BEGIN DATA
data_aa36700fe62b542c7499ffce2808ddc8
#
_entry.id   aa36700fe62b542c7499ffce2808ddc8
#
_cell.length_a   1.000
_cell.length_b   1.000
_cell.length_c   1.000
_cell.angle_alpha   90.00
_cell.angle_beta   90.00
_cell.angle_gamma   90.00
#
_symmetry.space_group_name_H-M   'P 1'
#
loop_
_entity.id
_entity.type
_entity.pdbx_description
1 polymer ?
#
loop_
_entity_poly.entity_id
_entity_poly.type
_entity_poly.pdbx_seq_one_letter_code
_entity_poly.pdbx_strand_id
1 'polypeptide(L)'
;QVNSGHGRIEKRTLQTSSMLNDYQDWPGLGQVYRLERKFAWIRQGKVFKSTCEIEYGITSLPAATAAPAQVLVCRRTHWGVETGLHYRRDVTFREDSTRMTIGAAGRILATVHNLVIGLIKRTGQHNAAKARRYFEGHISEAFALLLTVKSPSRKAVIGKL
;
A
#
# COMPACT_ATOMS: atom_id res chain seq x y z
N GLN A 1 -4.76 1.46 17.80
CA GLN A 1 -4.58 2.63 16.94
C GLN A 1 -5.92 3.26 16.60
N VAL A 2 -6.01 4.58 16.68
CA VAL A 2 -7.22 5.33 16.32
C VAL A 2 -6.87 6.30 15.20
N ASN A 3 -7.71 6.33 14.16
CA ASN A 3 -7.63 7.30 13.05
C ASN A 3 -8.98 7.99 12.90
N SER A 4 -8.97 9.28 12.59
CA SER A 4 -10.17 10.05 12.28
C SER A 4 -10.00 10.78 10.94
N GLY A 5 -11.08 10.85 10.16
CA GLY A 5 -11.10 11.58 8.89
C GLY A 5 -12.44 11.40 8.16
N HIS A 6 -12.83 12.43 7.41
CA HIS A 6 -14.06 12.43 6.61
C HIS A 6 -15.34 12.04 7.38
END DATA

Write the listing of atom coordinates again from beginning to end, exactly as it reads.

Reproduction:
data_aa36700fe62b542c7499ffce2808ddc8
#
_entry.id   aa36700fe62b542c7499ffce2808ddc8
#
_cell.length_a   1.000
_cell.length_b   1.000
_cell.length_c   1.000
_cell.angle_alpha   90.00
_cell.angle_beta   90.00
_cell.angle_gamma   90.00
#
_symmetry.space_group_name_H-M   'P 1'
#
loop_
_entity.id
_entity.type
_entity.pdbx_description
1 polymer ?
#
loop_
_entity_poly.entity_id
_entity_poly.type
_entity_poly.pdbx_seq_one_letter_code
_entity_poly.pdbx_strand_id
1 'polypeptide(L)'
;QVNSGHGRIEKRTLQTSSMLNDYQDWPGLGQVYRLERKFAWIRQGKVFKSTCEIEYGITSLPAATAAPAQVLVCRRTHWGVETGLHYRRDVTFREDSTRMTIGAAGRILATVHNLVIGLIKRTGQHNAAKARRYFEGHISEAFALLLTVKSPSRKAVIGKL
;
A
#
# COMPACT_ATOMS: atom_id res chain seq x y z
N GLN A 1 -4.76 1.46 17.80
CA GLN A 1 -4.58 2.63 16.94
C GLN A 1 -5.92 3.26 16.60
N VAL A 2 -6.01 4.58 16.68
CA VAL A 2 -7.22 5.33 16.32
C VAL A 2 -6.87 6.30 15.20
N ASN A 3 -7.71 6.33 14.16
CA ASN A 3 -7.63 7.30 13.05
C ASN A 3 -8.98 7.99 12.90
N SER A 4 -8.97 9.28 12.59
CA SER A 4 -10.17 10.05 12.28
C SER A 4 -10.00 10.78 10.94
N GLY A 5 -11.08 10.85 10.16
CA GLY A 5 -11.10 11.58 8.89
C GLY A 5 -12.44 11.40 8.16
N HIS A 6 -12.83 12.43 7.41
CA HIS A 6 -14.06 12.43 6.61
C HIS A 6 -15.34 12.04 7.38